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Departmental Audit

Transport written question – answered on 12th December 2011.

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Photo of Gareth Thomas Gareth Thomas Shadow Minister (Cabinet Office), Party Chair, Co-operative Party

To ask the Secretary of State for Transport what criteria (a) her Department and (b) its public bodies use when deciding whether and when to hold an internal audit; and if she will make a statement.

Photo of Norman Baker Norman Baker The Parliamentary Under-Secretary of State for Transport

Internal audit functions for the Department for Transport, its executive agencies, trading funds and non-departmental public bodies operate to a common methodology, which is consistent with the requirements of the standards issued by the Institute of Internal Auditors, and with Government Internal Auditing Standards.

Audit planning is designed to identify organisational objectives, risks to the achievement of objectives and controls used to manage risks in order to provide integrated assurance to each Accounting Officer. This is achieved through a combination of top-down and bottom-up approaches to identify and prioritise audit assignments consistent with the following criteria:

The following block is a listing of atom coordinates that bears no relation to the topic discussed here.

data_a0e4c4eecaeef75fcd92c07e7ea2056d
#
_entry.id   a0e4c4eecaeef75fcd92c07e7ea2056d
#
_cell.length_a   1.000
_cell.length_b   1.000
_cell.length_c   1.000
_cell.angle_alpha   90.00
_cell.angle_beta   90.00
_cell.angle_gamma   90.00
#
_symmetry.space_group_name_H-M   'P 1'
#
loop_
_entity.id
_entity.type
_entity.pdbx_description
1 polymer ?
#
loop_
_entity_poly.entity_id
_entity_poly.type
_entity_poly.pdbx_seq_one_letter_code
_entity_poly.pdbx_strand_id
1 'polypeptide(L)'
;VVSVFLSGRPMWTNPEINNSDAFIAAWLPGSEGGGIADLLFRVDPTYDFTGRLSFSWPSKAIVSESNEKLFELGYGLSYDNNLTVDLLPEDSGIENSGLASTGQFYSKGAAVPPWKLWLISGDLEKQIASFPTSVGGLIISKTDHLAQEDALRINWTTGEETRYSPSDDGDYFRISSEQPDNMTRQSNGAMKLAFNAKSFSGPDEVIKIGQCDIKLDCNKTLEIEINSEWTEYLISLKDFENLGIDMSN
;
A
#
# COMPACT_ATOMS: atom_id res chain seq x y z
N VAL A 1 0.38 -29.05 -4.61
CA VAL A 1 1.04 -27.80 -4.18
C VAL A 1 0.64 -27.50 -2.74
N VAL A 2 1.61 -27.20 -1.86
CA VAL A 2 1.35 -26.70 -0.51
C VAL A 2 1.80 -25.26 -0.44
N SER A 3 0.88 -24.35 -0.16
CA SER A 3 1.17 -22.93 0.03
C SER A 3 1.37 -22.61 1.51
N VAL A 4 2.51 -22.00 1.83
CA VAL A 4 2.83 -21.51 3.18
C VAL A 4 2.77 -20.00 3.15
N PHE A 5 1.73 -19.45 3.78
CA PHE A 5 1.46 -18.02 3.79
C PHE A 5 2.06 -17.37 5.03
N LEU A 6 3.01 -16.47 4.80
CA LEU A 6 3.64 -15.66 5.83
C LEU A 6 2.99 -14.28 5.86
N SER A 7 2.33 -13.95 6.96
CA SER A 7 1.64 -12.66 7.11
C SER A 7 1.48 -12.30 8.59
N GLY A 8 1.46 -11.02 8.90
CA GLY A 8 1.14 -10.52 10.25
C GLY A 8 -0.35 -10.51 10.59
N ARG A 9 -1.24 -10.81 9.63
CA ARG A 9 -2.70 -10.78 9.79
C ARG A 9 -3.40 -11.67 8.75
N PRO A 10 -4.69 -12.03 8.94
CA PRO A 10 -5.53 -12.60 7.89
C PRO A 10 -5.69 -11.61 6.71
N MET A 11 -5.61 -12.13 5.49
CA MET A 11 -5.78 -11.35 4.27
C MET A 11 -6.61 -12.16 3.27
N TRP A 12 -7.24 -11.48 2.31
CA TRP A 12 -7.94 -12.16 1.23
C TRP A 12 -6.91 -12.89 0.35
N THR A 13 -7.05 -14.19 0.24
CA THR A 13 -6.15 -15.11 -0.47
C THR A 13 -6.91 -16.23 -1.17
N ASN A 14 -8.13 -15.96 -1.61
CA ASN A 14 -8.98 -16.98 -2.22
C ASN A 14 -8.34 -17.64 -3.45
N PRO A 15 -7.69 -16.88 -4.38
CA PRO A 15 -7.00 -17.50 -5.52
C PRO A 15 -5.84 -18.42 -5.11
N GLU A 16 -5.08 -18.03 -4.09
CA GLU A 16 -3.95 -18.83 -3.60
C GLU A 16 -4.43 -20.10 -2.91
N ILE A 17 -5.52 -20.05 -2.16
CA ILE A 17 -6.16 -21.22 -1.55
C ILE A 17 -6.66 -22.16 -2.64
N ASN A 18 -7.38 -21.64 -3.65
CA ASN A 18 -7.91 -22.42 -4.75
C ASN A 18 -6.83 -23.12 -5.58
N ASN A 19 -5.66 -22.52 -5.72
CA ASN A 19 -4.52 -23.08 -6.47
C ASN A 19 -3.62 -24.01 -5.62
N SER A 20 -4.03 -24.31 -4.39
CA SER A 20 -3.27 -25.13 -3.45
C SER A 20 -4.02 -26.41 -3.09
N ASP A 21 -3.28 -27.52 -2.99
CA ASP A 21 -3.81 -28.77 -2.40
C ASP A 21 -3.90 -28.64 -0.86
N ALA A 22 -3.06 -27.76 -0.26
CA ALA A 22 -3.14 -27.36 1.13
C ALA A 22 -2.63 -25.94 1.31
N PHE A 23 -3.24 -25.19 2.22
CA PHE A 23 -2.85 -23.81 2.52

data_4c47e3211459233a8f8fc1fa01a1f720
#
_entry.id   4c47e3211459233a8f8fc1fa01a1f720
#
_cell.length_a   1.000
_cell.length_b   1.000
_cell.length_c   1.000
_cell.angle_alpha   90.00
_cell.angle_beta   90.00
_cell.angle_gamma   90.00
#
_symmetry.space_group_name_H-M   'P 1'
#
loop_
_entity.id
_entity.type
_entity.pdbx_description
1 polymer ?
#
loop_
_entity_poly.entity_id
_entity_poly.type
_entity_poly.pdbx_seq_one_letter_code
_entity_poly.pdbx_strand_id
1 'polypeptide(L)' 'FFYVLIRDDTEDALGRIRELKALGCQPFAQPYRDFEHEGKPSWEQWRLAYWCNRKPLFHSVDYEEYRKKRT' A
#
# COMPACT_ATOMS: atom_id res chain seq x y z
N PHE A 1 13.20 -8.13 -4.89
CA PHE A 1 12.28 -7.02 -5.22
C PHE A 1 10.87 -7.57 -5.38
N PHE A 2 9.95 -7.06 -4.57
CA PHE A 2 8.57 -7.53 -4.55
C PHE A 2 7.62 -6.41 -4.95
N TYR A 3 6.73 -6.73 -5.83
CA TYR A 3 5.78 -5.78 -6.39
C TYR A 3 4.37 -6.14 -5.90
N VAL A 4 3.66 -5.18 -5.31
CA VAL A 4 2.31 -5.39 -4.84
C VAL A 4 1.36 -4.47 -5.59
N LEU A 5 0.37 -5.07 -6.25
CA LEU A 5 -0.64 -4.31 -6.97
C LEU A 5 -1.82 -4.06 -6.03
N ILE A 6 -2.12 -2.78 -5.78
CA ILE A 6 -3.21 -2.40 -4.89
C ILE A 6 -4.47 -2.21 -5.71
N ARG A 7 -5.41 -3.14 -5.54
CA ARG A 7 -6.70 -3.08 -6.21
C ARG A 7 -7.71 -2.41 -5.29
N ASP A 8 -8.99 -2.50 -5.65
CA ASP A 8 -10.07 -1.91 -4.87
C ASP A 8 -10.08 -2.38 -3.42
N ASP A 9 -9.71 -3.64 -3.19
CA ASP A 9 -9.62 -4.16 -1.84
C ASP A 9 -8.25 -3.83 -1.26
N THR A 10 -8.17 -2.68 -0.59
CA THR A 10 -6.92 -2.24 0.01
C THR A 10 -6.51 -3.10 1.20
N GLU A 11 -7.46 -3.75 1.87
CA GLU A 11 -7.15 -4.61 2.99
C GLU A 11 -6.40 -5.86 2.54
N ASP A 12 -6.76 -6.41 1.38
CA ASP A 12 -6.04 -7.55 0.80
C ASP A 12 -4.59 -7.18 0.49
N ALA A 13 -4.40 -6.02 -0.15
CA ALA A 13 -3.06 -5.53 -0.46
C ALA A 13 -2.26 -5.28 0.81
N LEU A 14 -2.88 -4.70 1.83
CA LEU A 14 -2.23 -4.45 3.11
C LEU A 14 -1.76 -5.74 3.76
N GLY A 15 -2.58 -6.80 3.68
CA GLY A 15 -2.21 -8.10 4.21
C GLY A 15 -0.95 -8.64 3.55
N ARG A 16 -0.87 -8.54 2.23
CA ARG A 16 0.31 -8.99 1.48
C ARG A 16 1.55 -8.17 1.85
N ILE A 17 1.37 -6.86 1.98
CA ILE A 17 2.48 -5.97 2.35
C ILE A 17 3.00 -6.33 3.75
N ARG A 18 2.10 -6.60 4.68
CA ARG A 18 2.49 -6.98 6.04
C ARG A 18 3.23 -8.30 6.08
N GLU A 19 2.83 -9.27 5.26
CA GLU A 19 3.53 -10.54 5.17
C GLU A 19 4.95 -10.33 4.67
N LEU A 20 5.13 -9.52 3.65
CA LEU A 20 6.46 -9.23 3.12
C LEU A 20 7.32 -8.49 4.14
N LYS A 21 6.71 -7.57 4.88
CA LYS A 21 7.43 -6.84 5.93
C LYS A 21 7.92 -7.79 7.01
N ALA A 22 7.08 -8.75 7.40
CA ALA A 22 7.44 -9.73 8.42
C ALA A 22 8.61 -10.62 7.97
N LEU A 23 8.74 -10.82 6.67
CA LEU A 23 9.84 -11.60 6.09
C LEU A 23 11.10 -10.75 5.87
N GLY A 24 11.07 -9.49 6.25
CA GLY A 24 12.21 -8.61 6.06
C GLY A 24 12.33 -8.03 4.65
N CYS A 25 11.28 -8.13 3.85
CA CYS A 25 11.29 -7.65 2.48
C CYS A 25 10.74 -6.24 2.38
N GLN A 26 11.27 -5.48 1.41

alignment to key business/corporate plans, objectives and priorities; assures the mitigation of board-level strategic risks, and key risks for constituent parts of each organisation; reflects the maturity of existing internal control frameworks, risk management processes and assurance sources; provides coverage of core internal/compliance functions; revisits areas audited in previous years that require follow-up; activity mandated by HM Treasury, Cabinet Office, etc; where appropriate, responds to management requests for advice on improving the management of risks and internal controls/operations; or investigates impropriety and other irregularities (for example, arising from whistleblowing or allegations of fraud); is delivered by the most appropriate assurance provider (for example, does not duplicate work of others such as the external auditors); and is scheduled when the activity will provide most value, within the confines of the availability of audit resources and the need to provide an annual audit opinion.

The resulting plan is presented to the Accounting Officer and to the Audit Committee, who provide a ‘top down’ view, prior to formally agreeing the plan.

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